Researchers from the Department of Chemistry at Carnegie Mellon University have found a way to control the life span of quantum states of gold nanotechnology for three orders, which can lead to the improvement of solar cell technologies and photocatalysis. Their study was published in April 18 issue of the Science.
Excited quantum states occur when the light is absorbed by particles and the energy of that light is temporarily stored within the particle, making its energy higher than its ground state. Energy is rapidly decaying and can be lost as heat in a nanosecond range, or one billionth of a second. Expanding this quantum state can allow researchers more time and opportunity to use the stored energy.
Carnegie Mellon Chemistry Professor Rongchao Jin is known for developing precisely sized nanoparticles of gold. In this continuation of his work, post-doctoral researcher Meng Zhou and PhD. student Tatsuya Higaki, who is co-first author on paper, studied atomic precision gold nanoclasses containing between 30 and 38 atoms. They have changed cluster structures by rearranging atoms into exotic configurations and protecting them with a limited ligand.
The researchers measure the quantum levels of nanoclusters using femtosecond and nanoseconded temporal resonant spectroscopy to take images of nanoclastic at a time when they absorbed light energy, in this case femtosecondary laser pulse, until they release energy. Collaborators at the University of California, Riverside confirmed the results using calculations of density function theory to analyze molecular orbitals of nanoclasses.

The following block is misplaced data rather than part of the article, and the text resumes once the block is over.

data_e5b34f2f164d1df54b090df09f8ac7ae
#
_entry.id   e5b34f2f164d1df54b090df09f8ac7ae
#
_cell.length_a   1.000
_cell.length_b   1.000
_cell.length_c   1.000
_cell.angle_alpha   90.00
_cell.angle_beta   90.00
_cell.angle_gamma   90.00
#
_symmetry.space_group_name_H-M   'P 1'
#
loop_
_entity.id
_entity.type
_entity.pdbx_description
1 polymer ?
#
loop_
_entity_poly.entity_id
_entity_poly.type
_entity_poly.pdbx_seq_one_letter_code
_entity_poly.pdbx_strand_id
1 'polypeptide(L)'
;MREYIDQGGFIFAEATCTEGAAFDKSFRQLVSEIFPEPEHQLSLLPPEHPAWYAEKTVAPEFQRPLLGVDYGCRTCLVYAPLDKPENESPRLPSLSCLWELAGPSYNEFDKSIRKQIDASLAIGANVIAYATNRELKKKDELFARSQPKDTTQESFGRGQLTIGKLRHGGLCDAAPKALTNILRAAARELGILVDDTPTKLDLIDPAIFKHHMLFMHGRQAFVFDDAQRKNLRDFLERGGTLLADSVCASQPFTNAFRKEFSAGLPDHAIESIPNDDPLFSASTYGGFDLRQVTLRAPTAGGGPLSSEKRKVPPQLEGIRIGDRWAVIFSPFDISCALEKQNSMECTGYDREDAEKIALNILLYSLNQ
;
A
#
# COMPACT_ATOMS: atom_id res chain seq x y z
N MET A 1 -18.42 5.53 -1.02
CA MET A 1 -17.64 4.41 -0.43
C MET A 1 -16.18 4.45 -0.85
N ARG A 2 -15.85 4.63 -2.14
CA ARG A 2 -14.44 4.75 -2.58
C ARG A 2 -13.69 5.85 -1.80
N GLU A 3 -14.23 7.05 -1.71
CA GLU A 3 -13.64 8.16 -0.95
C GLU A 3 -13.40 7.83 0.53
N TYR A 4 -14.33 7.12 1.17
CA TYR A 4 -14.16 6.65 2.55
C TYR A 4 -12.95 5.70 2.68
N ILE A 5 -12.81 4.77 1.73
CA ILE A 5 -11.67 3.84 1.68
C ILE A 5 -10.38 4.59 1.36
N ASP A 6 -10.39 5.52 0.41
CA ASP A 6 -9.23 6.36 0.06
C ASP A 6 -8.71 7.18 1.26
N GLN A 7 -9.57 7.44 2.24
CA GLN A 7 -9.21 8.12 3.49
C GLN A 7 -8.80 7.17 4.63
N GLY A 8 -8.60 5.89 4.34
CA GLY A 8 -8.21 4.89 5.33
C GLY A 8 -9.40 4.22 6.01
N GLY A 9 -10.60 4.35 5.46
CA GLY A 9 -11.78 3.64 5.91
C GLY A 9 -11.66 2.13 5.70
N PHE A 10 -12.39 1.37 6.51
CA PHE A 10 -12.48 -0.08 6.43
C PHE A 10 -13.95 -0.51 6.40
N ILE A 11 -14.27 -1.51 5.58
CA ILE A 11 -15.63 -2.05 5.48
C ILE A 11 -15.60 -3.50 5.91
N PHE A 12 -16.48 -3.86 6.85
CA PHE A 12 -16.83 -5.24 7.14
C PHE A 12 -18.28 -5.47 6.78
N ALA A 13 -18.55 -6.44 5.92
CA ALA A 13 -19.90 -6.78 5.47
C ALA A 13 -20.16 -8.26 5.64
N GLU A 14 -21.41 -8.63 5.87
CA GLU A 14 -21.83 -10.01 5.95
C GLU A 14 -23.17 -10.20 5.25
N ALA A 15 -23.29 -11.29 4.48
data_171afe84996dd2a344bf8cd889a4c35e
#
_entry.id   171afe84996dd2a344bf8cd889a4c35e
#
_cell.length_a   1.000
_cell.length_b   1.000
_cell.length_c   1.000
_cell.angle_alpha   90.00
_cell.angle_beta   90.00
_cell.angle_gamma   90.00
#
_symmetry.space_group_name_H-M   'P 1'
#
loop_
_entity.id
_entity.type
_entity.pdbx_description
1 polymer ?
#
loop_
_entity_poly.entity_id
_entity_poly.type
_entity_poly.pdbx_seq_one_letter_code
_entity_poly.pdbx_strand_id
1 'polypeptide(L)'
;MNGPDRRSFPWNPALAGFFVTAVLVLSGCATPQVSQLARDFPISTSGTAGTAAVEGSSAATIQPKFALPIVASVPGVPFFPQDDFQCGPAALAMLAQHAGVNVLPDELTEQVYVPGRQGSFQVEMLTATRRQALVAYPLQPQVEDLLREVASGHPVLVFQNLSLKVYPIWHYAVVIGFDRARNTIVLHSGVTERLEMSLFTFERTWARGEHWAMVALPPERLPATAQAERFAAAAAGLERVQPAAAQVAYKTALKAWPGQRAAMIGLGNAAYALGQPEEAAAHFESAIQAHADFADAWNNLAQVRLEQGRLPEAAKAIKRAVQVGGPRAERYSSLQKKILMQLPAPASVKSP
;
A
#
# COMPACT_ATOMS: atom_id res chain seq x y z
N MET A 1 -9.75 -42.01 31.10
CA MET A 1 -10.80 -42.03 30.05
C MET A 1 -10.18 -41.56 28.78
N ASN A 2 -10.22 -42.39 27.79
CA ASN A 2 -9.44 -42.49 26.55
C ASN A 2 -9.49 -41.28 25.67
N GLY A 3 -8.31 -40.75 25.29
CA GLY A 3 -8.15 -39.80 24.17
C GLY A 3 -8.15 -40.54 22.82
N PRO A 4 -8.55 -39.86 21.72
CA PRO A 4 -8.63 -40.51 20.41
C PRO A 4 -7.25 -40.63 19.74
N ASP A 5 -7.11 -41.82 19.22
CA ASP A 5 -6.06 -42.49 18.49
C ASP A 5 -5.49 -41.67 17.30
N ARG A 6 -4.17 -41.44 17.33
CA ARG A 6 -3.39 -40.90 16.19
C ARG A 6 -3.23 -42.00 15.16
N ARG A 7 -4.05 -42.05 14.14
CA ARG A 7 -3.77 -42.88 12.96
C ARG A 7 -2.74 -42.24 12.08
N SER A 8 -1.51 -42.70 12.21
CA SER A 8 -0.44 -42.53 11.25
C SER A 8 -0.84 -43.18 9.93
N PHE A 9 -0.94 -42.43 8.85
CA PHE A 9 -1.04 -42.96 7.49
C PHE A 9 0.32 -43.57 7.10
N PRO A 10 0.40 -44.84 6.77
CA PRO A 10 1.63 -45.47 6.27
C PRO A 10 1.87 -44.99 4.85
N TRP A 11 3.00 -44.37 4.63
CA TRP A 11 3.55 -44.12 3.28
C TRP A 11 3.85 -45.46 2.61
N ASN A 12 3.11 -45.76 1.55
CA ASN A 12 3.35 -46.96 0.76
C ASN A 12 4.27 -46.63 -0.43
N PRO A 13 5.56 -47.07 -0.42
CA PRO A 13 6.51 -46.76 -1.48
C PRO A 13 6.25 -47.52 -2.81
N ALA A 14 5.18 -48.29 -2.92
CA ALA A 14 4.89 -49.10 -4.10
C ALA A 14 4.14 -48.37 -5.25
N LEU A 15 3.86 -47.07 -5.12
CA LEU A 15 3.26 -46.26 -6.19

They found that a 30 nanocluster of hexagonal narrow structures (hcp) had a quantum life span of one nanosecond. But a nanoclaster of 38 atoms, with a cubic house (central house) with a housing, had a much longer life expectancy of 4.7 microseconds. Expanding the life span of three large sizes gives enough time for researchers to extract absorbed light from the nanoclass – a discovery that has significant implications.
"The strategy of manipulating the exciting life from a very short to very long period is exciting. The extremely long quantum life span of 4.7 microseconds is comparable to that of silicon used for commercial solar cells," said Jin. "It should give us enough time to efficiently extract the energy in external circuits as an electronic current without losing too much energy to heat up."
The adjusted quantum life span can also be used to increase the efficiency of photocatalysts with visible light that is used to convert solar energy into chemicals, such as converting methanol and carbon dioxide ethanol.
This research was funded by the National Science Foundation (1808675); Office of the Air Force for Scientific Research; and the US Department of Energy (US DOE), the Office of Science, the Office of Basic Energy Sciences and Chemical Sciences, the Department of Earth Sciences and Biology. The work used the resources of the Center for Functional Nanomaterials, an American DOE Science Fund Office at the Brookhaven National Laboratory.
Materials provided by Carnegie Mellon University. Original written by Dzozlin Duffy. Note: The content can be edited for style and length.